What are Orders? (Part 1) 

Buying/selling a security does not occur without this step happening first, the trader must first place what is called an order if they want to purchase/sell a security under specified conditions. From there, another trader must decide if they will buy/sell the security from you. Similar to how you order food at a restaurant, you must place an order for a meal, wait a certain amount of time for your meal to arrive, and then pay after you finished eating. If there is no waiter to take your order or your meal takes too long that you decide to leave the restaurant, then the order is effectively incomplete. You don’t pay any money and your stomach is still empty. This is exactly how securities trade in the market, you will not buy/sell the security if no one takes your order or if you think the order is taking too long and you decide to cancel it. 

Whether your order will be executed or not is determined on the bid/ask price. The bid price is the highest price that a bidder/buyer is willing to pay to buy the security. The ask price is the lowest price that an asker/seller is willing to take to sell the security. These prices help investors determine an appropriate price for which they can trade their securities at the best possible outcome. Take for example a stock with a bid price of $95 USD and an ask price of $105 USD, bidders will not pay more than what askers are selling the security for ($105 USD) and askers will not sell for less than what the bidders are buying the security for ($95 USD). 

How Long Can Orders Take Before They Are Executed? 

The lengths of the orders are dependent on the order type that is used and the length of time the investor wants the order to remain active. If a market order is used, it will take a few seconds before the order is executed. Other orders have specific options for how long/when they can be active. The first option is called the Time-In-Force. This option allows the investor to choose how long the order should remain active. The two main Time-In-Forces include: 

  • Day: When the order is placed, the order remains active until the end of the trading day for the respective stock market (Stock markets in the U.S. close at 4:00pm EST). The order is cancelled if it has not been executed by the time the stock market closes. 

  • Good-Till-Cancel: When the order is placed the order remains active until the investor decided to cancel the order themselves. Despite its namesake, the order will automatically cancel if the order is active for 3 months.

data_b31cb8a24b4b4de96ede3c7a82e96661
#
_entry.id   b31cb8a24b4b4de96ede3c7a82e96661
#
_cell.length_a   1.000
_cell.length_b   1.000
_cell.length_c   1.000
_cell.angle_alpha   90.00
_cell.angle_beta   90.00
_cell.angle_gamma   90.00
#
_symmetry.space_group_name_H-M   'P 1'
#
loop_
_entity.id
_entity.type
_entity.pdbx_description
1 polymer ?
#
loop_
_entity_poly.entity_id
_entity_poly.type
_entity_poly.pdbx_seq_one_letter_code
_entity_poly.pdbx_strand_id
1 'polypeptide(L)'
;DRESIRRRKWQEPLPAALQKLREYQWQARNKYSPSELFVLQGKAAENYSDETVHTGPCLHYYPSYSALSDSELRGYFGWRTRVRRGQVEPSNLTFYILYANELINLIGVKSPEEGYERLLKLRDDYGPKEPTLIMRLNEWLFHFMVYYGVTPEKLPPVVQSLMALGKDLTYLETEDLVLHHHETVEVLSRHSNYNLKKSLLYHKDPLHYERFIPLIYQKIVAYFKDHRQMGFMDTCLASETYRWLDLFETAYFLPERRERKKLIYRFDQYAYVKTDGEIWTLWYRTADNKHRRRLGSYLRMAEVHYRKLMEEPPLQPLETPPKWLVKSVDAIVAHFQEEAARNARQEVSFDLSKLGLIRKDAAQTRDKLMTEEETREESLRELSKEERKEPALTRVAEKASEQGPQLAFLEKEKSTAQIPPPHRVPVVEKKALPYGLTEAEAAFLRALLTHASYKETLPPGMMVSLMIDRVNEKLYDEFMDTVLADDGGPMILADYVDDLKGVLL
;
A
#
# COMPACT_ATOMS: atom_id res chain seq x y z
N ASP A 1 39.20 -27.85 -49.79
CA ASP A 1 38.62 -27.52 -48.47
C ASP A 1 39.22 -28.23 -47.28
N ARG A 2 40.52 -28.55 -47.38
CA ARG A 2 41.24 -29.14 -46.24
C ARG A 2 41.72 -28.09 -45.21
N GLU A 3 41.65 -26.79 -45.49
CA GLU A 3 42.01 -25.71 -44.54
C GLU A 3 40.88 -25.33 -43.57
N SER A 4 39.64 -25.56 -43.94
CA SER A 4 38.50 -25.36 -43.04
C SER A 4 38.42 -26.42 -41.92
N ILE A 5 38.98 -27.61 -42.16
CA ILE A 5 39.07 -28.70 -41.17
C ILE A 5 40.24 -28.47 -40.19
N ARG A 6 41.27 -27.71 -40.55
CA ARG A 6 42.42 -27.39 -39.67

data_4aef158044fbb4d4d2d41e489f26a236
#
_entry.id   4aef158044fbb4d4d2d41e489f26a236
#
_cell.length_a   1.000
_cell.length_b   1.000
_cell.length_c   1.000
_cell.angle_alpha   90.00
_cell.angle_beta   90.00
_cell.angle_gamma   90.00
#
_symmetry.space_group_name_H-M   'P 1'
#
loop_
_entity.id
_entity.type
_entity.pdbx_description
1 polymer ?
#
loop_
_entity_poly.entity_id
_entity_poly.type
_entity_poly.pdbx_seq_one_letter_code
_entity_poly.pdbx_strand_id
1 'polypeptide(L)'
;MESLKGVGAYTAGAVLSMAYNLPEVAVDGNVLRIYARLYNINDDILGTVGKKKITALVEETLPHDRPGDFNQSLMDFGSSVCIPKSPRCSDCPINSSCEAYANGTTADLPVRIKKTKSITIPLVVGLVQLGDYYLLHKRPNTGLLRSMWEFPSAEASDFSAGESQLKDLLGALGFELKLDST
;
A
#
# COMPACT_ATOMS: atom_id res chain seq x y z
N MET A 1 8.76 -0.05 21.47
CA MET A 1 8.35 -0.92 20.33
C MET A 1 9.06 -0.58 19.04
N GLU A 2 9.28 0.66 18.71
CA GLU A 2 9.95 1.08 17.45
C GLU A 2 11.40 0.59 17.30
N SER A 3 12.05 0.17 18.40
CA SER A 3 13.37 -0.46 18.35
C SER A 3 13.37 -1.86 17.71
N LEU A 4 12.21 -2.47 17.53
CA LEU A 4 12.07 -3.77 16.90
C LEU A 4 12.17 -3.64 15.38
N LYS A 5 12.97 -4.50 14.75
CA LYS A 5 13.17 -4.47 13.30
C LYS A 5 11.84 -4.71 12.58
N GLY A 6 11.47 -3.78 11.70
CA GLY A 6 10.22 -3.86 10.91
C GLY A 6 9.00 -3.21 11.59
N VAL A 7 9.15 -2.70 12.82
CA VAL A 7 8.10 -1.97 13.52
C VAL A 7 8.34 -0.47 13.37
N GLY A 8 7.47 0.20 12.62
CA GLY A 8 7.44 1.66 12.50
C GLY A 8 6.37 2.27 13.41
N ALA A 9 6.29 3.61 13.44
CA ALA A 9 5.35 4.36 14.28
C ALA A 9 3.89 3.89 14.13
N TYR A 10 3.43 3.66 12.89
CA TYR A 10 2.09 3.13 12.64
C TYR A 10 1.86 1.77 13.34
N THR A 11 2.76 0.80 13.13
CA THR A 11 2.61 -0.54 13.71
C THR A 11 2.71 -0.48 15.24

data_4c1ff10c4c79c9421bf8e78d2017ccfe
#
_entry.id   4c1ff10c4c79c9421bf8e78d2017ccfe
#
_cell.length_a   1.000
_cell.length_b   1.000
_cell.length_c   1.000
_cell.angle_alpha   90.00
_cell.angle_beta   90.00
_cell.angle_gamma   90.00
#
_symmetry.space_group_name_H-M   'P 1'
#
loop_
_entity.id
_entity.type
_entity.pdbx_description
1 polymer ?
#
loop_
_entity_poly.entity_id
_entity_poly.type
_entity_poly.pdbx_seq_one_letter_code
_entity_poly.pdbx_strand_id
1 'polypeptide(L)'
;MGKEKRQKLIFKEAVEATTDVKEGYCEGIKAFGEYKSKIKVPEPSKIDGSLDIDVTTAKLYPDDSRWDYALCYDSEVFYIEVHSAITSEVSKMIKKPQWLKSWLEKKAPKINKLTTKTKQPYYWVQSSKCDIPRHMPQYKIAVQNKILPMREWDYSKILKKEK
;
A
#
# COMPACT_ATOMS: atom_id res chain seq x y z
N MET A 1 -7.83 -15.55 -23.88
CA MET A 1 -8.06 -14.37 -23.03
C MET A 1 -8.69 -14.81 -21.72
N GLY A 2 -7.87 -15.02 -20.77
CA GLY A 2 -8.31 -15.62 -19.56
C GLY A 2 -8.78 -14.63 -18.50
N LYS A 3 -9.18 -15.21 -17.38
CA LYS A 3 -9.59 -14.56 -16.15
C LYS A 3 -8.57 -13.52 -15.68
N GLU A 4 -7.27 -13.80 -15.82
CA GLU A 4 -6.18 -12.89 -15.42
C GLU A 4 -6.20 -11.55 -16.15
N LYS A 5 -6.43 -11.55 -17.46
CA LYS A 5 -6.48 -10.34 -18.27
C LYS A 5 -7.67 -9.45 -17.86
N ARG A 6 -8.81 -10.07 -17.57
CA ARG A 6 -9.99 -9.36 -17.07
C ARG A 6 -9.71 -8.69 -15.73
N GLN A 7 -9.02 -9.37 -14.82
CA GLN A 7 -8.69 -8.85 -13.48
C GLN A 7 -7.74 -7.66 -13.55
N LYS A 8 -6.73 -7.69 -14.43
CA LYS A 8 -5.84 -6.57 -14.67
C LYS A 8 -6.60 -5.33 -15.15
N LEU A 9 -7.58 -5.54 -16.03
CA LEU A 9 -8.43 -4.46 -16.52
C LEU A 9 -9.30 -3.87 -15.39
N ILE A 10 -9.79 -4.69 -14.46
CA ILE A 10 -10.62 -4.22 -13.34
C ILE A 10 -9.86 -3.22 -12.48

The second option is having the order active outside of Regular Trading Hours. Normally if an order is placed, it will only be active during Regular Trading Hours (Mondays through Fridays, 9:30am to 4:00pm EST for U.S. Stock Markets), the order will not be active outside of those times and therefore will not be executed even if the price is reached by the amount set by the investor. An investor can bypass this situation by allowing orders to remain active outside of Regular Trading Hours, that way they can have their orders executed when the stock market is closed. (Between 4:00am – 9:30am EST and between 4:00pm – 8:00pm EST for U.S. stock markets). 

Note that there are some securities that do not allow trading outside of Regular Trading Hours. For example: stock options are only allowed to be traded during Regular Trading Hours. 

Modifying/Canceling Orders 

Orders (except for Market Orders during regular trading hours) can be modified/cancelled at any time by the investor as long as the order has not been executed. The order can be altered through the following ways: 

  • The Order Type used 

  • The quantity of stock to be purchased/sold 

  • The price of the stock to be purchased/sold (Non-market orders) 

  • The Time-In-Force 

  • Having the order active after Regular Trading Hours (RTH) 

There are multiple reasons for why an investor may modify/cancel an order: 

  • The investor changes their mind about the order 

  • The security moved in an unfavorable direction to the investor that forces them to change/cancel their order 

  • The order was/became unrealistic 

  • The order was incorrect/had a mistake 

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